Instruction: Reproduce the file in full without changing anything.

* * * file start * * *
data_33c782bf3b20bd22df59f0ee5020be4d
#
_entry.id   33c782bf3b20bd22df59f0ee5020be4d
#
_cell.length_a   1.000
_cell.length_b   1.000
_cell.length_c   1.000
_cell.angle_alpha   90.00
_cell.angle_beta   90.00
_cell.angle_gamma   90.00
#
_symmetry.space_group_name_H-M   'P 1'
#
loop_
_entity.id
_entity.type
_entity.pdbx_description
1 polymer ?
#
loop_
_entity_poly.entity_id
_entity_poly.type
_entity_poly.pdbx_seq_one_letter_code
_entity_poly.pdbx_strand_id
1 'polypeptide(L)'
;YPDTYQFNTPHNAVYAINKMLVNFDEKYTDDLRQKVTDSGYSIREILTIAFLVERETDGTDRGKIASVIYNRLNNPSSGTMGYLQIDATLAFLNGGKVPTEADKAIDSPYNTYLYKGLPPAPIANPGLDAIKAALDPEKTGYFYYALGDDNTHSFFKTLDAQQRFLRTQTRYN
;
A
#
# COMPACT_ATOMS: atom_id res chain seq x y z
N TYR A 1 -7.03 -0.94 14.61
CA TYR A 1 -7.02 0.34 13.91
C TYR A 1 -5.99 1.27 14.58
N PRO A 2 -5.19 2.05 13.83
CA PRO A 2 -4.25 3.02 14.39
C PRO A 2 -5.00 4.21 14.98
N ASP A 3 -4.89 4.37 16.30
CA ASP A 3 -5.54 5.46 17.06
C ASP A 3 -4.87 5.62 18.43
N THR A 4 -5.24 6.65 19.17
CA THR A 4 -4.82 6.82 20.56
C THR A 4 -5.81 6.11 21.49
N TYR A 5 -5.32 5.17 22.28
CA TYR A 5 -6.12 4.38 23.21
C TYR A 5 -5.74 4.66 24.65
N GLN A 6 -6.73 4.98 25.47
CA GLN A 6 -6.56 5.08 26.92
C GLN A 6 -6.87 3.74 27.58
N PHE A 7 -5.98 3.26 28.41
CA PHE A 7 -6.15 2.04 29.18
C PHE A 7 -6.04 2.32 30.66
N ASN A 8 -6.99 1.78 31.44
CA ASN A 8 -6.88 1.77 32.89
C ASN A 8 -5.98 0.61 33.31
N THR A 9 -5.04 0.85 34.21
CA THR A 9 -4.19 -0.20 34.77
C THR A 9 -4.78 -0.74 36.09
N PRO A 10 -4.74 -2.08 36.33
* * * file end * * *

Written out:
data_33c782bf3b20bd22df59f0ee5020be4d
#
_entry.id   33c782bf3b20bd22df59f0ee5020be4d
#
_cell.length_a   1.000
_cell.length_b   1.000
_cell.length_c   1.000
_cell.angle_alpha   90.00
_cell.angle_beta   90.00
_cell.angle_gamma   90.00
#
_symmetry.space_group_name_H-M   'P 1'
#
loop_
_entity.id
_entity.type
_entity.pdbx_description
1 polymer ?
#
loop_
_entity_poly.entity_id
_entity_poly.type
_entity_poly.pdbx_seq_one_letter_code
_entity_poly.pdbx_strand_id
1 'polypeptide(L)'
;YPDTYQFNTPHNAVYAINKMLVNFDEKYTDDLRQKVTDSGYSIREILTIAFLVERETDGTDRGKIASVIYNRLNNPSSGTMGYLQIDATLAFLNGGKVPTEADKAIDSPYNTYLYKGLPPAPIANPGLDAIKAALDPEKTGYFYYALGDDNTHSFFKTLDAQQRFLRTQTRYN
;
A
#
# COMPACT_ATOMS: atom_id res chain seq x y z
N TYR A 1 -7.03 -0.94 14.61
CA TYR A 1 -7.02 0.34 13.91
C TYR A 1 -5.99 1.27 14.58
N PRO A 2 -5.19 2.05 13.83
CA PRO A 2 -4.25 3.02 14.39
C PRO A 2 -5.00 4.21 14.98
N ASP A 3 -4.89 4.37 16.30
CA ASP A 3 -5.54 5.46 17.06
C ASP A 3 -4.87 5.62 18.43
N THR A 4 -5.24 6.65 19.17
CA THR A 4 -4.82 6.82 20.56
C THR A 4 -5.81 6.11 21.49
N TYR A 5 -5.32 5.17 22.28
CA TYR A 5 -6.12 4.38 23.21
C TYR A 5 -5.74 4.66 24.65
N GLN A 6 -6.73 4.98 25.47
CA GLN A 6 -6.56 5.08 26.92
C GLN A 6 -6.87 3.74 27.58
N PHE A 7 -5.98 3.26 28.41
CA PHE A 7 -6.15 2.04 29.18
C PHE A 7 -6.04 2.32 30.66
N ASN A 8 -6.99 1.78 31.44
CA ASN A 8 -6.88 1.77 32.89
C ASN A 8 -5.98 0.61 33.31
N THR A 9 -5.04 0.85 34.21
CA THR A 9 -4.19 -0.20 34.77
C THR A 9 -4.78 -0.74 36.09
N PRO A 10 -4.74 -2.08 36.33